US prosecutors are engaging with Boeing and the relatives of victims from fatal crashes as the July 7 deadline approaches for the Justice Department to determine whether to file criminal charges against the aircraft manufacturer, according to two individuals knowledgeable about the situation and correspondence examined by Reuters.

Justice Department officials convened with Boeing's legal representatives on Thursday to address the government's conclusion that Boeing breached a 2021 agreement with the department, as stated by one of the sources. This agreement, termed a deferred prosecution agreement (DPA), had previously protected Boeing from criminal prosecution related to the two 737 MAX crashes in 2018 and 2019, which resulted in the deaths of 346 individuals. Additionally, federal prosecutors are scheduled to meet with the families of the victims on Sunday to provide updates on the investigation's progress, according to the second source. US officials are operating on a 'tight timeline,' as indicated in an email from the DOJ reviewed by Reuters.

Boeing's legal team from Kirkland & Ellis on Thursday argued to officials from the Deputy Attorney General's office that prosecution would be unjustified and that there was no necessity to invalidate the 2021 agreement, as mentioned by one of the individuals. Such defenses from companies under the DOJ's scrutiny are common during negotiations to settle a government investigation. Officials are seeking input from family members as they contemplate their next steps, according to the email. Prosecutors from the Justice Department's criminal fraud division and the US attorney's office in Dallas will be present at the Sunday meeting.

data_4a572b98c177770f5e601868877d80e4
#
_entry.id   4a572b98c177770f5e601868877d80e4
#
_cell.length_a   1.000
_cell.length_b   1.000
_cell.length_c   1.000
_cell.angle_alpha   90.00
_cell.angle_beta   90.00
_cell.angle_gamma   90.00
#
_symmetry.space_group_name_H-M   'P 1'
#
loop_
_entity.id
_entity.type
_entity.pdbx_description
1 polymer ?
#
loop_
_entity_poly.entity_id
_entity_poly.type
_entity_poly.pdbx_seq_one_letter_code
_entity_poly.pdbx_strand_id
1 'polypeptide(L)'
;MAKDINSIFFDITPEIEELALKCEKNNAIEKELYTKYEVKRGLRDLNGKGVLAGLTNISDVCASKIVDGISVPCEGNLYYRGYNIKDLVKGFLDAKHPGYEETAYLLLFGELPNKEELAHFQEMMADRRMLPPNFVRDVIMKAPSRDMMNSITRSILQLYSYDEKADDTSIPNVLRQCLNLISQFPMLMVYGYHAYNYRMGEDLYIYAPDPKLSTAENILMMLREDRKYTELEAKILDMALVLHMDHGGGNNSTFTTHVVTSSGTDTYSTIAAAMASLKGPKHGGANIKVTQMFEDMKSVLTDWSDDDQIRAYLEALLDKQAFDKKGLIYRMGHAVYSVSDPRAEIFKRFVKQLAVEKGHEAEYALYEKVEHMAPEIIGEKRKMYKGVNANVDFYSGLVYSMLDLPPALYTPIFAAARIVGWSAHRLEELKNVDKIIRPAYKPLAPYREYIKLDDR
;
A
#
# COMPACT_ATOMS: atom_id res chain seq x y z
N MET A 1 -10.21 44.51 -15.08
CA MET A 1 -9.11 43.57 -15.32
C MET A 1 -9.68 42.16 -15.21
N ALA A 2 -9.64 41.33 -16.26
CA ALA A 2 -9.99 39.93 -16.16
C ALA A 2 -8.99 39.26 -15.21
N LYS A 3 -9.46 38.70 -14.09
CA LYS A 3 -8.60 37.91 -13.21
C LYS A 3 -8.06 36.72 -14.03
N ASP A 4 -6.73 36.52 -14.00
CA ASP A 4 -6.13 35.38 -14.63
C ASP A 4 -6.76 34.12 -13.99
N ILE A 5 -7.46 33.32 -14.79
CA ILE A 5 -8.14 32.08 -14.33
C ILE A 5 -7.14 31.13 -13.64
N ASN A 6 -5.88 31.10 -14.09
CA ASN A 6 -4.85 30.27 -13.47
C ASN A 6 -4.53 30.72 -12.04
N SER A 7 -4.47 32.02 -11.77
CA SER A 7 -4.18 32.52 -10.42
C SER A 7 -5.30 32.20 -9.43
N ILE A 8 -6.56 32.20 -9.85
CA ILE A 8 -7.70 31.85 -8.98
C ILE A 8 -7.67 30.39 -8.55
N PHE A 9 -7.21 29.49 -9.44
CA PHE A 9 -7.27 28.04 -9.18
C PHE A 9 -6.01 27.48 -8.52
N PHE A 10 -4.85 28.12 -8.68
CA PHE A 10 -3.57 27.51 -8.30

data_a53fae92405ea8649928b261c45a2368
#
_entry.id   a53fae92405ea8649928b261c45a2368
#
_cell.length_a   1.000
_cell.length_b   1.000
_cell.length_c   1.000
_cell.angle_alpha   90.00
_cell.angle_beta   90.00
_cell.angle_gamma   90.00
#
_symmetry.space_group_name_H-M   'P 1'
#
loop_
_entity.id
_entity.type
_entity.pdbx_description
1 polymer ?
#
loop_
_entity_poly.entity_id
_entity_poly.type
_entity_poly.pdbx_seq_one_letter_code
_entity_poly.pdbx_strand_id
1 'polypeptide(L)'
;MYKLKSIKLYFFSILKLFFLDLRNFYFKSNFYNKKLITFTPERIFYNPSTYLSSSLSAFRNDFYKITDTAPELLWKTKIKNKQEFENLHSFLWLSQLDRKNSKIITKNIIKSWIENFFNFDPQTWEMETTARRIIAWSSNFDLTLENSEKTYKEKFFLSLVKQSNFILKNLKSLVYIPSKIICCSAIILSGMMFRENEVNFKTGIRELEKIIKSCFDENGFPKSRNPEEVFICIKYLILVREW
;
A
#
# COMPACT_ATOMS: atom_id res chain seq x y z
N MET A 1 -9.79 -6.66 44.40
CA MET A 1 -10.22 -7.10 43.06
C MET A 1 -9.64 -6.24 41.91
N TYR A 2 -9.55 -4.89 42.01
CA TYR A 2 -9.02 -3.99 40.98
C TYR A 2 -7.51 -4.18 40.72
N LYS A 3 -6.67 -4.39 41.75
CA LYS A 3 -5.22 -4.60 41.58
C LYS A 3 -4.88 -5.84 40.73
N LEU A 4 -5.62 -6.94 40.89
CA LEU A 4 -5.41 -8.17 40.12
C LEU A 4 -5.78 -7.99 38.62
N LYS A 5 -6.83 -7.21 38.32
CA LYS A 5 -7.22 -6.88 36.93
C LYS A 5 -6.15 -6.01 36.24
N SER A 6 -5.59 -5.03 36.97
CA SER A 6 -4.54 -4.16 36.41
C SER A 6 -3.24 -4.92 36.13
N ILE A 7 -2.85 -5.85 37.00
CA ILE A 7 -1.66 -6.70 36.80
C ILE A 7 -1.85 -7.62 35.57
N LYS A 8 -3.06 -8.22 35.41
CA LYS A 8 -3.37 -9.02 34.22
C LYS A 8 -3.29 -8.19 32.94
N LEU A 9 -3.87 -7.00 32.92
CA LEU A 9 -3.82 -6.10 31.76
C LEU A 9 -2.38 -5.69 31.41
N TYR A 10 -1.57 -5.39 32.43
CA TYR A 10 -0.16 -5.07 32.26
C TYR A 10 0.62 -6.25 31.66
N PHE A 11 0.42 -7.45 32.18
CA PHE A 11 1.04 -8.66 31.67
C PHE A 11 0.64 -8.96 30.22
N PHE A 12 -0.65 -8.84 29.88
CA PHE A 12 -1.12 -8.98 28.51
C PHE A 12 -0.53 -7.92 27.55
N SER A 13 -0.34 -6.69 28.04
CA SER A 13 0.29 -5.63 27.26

Representatives from the DOJ and Boeing have declined to comment. Boeing has previously stated that it has 'honored the terms' of the settlement and formally informed prosecutors of its disagreement with the finding that it violated the agreement. US prosecutors have advised senior Justice Department officials to pursue criminal charges against Boeing after determining that the planemaker breached the 2021 settlement, as previously reported by two individuals familiar with the matter to Reuters. The two parties are in discussions regarding a potential resolution to the Justice Department's investigation, and there is no assurance that officials will proceed with charges, as they stated last week.

These deliberations follow a January 5 mid-flight panel explosion on a Boeing aircraft just two days before the company's DPA expired. This incident highlighted ongoing safety and quality issues at Boeing. Boeing had been on the verge of avoiding prosecution for a criminal charge of conspiracy to defraud the US Federal Aviation Administration (FAA) stemming from the 2018-2019 fatal crashes. Prosecutors had agreed to drop the criminal charge provided that Boeing revamped its compliance practices and submitted regular reports over a three-year period. Boeing also agreed to pay $2.5 billion to settle the investigation.

In May, officials concluded that the company had violated the agreement, exposing Boeing to prosecution. The DOJ stated in a court filing in Texas that the planemaker had failed to 'design, implement, and enforce a compliance and ethics program to prevent and detect violations of US fraud laws throughout its operations.'